On April 13, 2011, writer Deborah O. Melvin wrote a nice article for the Big Island Weekly newspaper entitled,”The Shattered Vase, A Hula Drama”, about the late H.R.H. Princess Ka’iulani of Hawai’i and the new hula dance, The Shattered Vase by Kumu Paul Neves.
According to Ms. Melvin the new hula by Mr. Neves, “…focuses on the princess’adult life, her uncle King Kalakaua’s death, her aunt, Queen Lili’uokalani’s imprisonment in ‘Iolani Palace, and her trip from schooling in England to Washington, D.C.”
Please click the link hereto read article in its entirety. 🙂
On Thursday April 28, 2011, KHON2 (a news station in Hawai’i) ran a video story about the 1856 royal wedding between King Kamehameha IV and Queen Emma of Hawai’i. There is also an accompanying article, which I found incredibly interesting, so I thought I would share this information with you all.
Here is a snippet from the KHON2 article:
… 155-years ago Hawaii had its own royal wedding.
‘The really biggest royal wedding that there was, was the wedding King Kamehameha IV and Emma which took place in June of 1856,’ said Bishop Museum archivist Desoto Brown.
The couple exchanged vows at Kawaiahao Church. A procession followed with men carrying Kahili – to signify this was a wedding of royalty. Similar to how the nobility of Europe use coats of arms.
‘And people would have been watching from a respectful distance to take part in this event they were very proud of and happy about,’ said Brown.
The only depiction of the royal wedding in Bishop Museums’ collection is this sketch. Brown says the celebration was seen as a positive an uplifting celebration for the people of Hawaii.
‘The marriage of two attractive, young Alii people was the cause for celebration.’
To mark the occasion – Queen Victoria of Great Britain sent Emma a veil, which she wore on her wedding day. And the bride most likely was dressed in a white wedding dress.
‘We don’t know the specifics but there would not have been a lot of competition as to what dress maker she was going to go to or anything like that,’ said Brown.
But it wasn’t only Queen Emma who had close ties to the British monarchy. In 1887 Queen Victoriacelebrated her Golden Jubilee and invited Hawaii’s reigning Queen Kapiolani and Princess Liliuokalani.
To watch the video clip and to read the article in its entirety please click the link here.
Well, after years of restoration and hunting down valuable personal items from the Hawaiian monarchy the Gold (Music) Room at I’olani Palace is finally done.
The public will be able to have their chance to view some amazing pieces within the Gold Room starting today on April 18, 2011. KITV news has a report about this re-opening of the Gold Room so please click the link here to watch.
To learn more about I’olani Palace please click the link here.To learn more about the ongoing palace restoration and other items that are still missing (they would like to have back, thank you very much) please click the links here andhere.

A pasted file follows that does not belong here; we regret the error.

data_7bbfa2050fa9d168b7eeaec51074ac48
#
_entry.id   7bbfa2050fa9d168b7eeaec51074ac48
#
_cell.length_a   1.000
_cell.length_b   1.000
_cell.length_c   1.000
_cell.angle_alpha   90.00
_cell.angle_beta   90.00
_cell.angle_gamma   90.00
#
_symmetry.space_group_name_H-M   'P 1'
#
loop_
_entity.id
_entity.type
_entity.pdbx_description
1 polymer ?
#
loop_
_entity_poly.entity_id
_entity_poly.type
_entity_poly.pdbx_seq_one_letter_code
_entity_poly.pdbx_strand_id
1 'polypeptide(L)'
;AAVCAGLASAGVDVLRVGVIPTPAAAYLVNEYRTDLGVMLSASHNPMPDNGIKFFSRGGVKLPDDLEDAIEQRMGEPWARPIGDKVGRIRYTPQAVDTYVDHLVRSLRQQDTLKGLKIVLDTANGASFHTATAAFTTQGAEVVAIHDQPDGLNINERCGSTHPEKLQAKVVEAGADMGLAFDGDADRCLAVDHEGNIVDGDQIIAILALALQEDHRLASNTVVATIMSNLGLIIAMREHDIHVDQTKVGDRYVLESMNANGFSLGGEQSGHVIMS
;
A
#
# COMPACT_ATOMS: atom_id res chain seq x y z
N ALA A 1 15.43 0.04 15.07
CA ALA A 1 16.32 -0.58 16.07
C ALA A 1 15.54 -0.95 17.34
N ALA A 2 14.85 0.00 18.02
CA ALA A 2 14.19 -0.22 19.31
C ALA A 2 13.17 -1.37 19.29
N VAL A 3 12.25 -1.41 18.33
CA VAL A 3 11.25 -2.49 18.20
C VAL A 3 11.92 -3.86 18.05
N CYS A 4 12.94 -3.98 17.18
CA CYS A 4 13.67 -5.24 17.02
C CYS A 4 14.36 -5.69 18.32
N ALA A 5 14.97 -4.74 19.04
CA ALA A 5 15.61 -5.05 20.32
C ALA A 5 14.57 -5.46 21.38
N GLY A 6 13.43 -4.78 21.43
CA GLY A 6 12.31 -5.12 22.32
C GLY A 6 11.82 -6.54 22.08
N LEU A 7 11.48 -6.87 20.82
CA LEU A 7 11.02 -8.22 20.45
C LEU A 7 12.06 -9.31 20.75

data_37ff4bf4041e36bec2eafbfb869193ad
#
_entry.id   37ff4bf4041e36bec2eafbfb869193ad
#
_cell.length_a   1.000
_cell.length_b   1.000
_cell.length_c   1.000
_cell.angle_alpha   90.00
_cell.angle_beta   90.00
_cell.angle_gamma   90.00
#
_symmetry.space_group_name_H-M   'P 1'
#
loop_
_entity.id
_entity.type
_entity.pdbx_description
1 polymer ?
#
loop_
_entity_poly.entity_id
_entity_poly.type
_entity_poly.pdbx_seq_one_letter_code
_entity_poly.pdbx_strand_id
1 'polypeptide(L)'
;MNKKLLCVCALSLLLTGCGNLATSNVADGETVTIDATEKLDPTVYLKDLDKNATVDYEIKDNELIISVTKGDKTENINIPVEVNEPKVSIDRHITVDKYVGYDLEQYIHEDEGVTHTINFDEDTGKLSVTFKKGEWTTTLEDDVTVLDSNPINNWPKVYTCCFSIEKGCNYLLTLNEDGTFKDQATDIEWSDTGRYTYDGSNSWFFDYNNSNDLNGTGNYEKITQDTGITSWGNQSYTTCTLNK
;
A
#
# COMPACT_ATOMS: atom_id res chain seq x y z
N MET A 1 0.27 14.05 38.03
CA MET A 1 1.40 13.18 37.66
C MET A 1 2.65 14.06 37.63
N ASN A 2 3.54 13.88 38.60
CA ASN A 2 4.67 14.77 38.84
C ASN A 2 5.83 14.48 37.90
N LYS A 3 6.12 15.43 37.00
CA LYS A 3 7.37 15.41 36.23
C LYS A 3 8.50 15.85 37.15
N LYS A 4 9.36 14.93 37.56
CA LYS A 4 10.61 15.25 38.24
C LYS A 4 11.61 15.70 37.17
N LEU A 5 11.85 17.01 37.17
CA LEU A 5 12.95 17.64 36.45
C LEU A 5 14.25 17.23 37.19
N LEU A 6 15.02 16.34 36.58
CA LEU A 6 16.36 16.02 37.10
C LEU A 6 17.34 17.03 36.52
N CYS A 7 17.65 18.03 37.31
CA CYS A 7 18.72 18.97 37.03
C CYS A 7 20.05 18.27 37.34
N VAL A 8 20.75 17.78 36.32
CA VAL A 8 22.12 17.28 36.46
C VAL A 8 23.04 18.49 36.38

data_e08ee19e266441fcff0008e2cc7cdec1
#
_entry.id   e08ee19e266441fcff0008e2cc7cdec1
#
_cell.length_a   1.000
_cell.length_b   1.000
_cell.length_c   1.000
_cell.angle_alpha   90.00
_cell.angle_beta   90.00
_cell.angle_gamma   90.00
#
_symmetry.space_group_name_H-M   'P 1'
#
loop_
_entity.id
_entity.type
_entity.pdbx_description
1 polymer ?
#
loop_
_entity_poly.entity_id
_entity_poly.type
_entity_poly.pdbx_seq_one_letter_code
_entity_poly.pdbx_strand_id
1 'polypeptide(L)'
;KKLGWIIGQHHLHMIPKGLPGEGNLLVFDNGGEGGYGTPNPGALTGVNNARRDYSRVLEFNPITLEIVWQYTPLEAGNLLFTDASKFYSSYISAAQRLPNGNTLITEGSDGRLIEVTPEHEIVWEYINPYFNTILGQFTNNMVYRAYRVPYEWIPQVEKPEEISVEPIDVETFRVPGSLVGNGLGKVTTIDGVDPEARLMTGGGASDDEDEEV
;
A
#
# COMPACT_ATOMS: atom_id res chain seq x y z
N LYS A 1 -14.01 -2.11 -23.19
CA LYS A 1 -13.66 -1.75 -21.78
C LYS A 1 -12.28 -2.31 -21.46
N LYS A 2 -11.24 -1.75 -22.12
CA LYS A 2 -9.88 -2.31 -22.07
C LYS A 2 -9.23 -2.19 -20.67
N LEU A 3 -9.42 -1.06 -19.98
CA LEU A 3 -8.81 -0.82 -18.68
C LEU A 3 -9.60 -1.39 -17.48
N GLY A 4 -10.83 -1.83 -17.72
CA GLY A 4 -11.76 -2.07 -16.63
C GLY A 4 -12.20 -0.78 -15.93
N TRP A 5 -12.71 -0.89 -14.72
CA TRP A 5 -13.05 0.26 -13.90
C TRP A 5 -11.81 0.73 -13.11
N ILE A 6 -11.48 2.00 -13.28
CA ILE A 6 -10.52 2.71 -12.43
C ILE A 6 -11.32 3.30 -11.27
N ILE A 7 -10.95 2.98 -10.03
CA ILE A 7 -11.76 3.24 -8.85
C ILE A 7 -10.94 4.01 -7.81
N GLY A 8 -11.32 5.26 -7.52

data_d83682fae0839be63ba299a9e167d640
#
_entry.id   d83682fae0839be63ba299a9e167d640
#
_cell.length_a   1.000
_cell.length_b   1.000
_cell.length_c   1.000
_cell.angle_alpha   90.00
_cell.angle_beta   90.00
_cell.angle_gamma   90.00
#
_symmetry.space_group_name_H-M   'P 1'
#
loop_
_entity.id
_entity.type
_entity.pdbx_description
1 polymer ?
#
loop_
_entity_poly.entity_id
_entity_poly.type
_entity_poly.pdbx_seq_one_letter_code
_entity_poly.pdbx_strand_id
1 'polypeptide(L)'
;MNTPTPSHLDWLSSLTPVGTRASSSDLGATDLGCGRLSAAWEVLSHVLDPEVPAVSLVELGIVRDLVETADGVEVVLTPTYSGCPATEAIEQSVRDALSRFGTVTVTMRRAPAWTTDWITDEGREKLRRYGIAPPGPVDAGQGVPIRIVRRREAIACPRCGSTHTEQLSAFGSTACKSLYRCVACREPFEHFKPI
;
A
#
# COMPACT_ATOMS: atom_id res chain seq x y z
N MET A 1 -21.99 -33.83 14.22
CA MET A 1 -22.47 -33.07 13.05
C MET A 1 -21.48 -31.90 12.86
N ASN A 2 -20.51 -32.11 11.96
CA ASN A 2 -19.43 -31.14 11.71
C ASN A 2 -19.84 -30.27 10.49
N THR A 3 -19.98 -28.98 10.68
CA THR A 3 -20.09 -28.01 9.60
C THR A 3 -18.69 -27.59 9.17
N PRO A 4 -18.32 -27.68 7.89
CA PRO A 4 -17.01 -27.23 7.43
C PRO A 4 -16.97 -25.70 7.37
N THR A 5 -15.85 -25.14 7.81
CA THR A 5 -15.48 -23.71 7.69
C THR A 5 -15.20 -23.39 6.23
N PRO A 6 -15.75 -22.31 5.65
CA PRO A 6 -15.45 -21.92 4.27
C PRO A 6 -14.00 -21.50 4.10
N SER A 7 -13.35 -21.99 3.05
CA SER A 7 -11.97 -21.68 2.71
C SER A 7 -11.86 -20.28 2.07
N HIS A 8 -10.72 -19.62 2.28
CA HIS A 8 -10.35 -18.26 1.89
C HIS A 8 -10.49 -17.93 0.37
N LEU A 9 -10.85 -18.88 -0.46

Palace objects sold and dispersed at public auction have been recovered from 36 states and 4 foreign countries — from porcelain plates returned from Australia, and a table found in the Governor’s mansion in Iowa, to a chair in a local thrift store. The quest to find original Palace furnishings and artifacts continues. Many original furnishings are still missing. (I\’olani Palace)
Here is an interesting article from the Wall Street Journal newspaper, published on February 19, 2011, that I believe many may enjoy reading regarding the Hawaiian royal family and valuable artifacts.
Here is a snippet:
Abigail Kawananakoa has been on a decades-long treasure hunt—a bid to recover silverware, lamps, rare furniture and other assorted objects from her family’s former home. Make that ‘palace.’
This 84-year-old is a princess—a descendant of the royal family that ruled the former nation of Hawaii more than a century ago, presiding from graceful I’olani Palace in downtown Honolulu.
But much of the 19th-century palace’s custom-made furniture, oil paintings and other treasures disappeared after January 1893, when a small band of businessmen overthrew the monarchy.
‘We’d love the king’s bed back,’ says Princess Abigail, the great grand-niece of Queen Kapiolani, who was married to the last King of Hawaii, David Kalakaua. His gilt-and-ebonized bed, made by the Boston-based A.H. Davenport Co., is one major item still missing. “We’ve had so many leads, and they’ve all been dead ends,” the princess says.
Built in 1882, I’olani Palace was richly furnished when it was the home of Hawaii’s last two monarchs. But by 1969, the creaky, termite-infested Italianate palace stood vacant. The Junior League of Honolulu helped found a nonprofit group called The Friends of I’olani Palace, which ended up running the palace as a museum. They tapped Princess Abigail’s mother, Liliuokalani Kawananakoa Morris, to be the Friends’ first president.
On May 8, 2009, the Smithsonian Magazine published an article about HRH Princess Ka’iulani of Hawai’i. Since there has always been an interest in her as well as the rest of the Hawaiian royal family I thought I would share this article with all of you in case if you have not read it before.